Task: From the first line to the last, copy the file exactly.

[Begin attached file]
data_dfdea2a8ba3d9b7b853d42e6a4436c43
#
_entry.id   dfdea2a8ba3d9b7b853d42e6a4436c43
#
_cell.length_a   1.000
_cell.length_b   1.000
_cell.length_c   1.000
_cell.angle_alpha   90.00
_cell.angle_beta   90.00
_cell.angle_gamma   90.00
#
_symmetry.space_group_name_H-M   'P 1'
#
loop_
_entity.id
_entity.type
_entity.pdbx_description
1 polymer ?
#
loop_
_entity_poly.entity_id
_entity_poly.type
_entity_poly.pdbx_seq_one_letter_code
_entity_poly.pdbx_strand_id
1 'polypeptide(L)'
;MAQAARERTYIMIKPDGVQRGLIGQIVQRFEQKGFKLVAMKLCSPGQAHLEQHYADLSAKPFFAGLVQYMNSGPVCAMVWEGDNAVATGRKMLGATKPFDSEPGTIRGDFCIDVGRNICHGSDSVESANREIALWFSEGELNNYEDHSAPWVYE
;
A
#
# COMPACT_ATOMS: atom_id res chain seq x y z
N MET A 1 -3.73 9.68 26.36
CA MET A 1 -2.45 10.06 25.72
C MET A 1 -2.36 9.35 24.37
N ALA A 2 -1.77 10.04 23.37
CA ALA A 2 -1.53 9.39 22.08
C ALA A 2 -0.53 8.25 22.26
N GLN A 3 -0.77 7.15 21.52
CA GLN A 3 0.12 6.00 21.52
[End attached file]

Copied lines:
data_dfdea2a8ba3d9b7b853d42e6a4436c43
#
_entry.id   dfdea2a8ba3d9b7b853d42e6a4436c43
#
_cell.length_a   1.000
_cell.length_b   1.000
_cell.length_c   1.000
_cell.angle_alpha   90.00
_cell.angle_beta   90.00
_cell.angle_gamma   90.00
#
_symmetry.space_group_name_H-M   'P 1'
#
loop_
_entity.id
_entity.type
_entity.pdbx_description
1 polymer ?
#
loop_
_entity_poly.entity_id
_entity_poly.type
_entity_poly.pdbx_seq_one_letter_code
_entity_poly.pdbx_strand_id
1 'polypeptide(L)'
;MAQAARERTYIMIKPDGVQRGLIGQIVQRFEQKGFKLVAMKLCSPGQAHLEQHYADLSAKPFFAGLVQYMNSGPVCAMVWEGDNAVATGRKMLGATKPFDSEPGTIRGDFCIDVGRNICHGSDSVESANREIALWFSEGELNNYEDHSAPWVYE
;
A
#
# COMPACT_ATOMS: atom_id res chain seq x y z
N MET A 1 -3.73 9.68 26.36
CA MET A 1 -2.45 10.06 25.72
C MET A 1 -2.36 9.35 24.37
N ALA A 2 -1.77 10.04 23.37
CA ALA A 2 -1.53 9.39 22.08
C ALA A 2 -0.53 8.25 22.26
N GLN A 3 -0.77 7.15 21.52
CA GLN A 3 0.12 6.00 21.52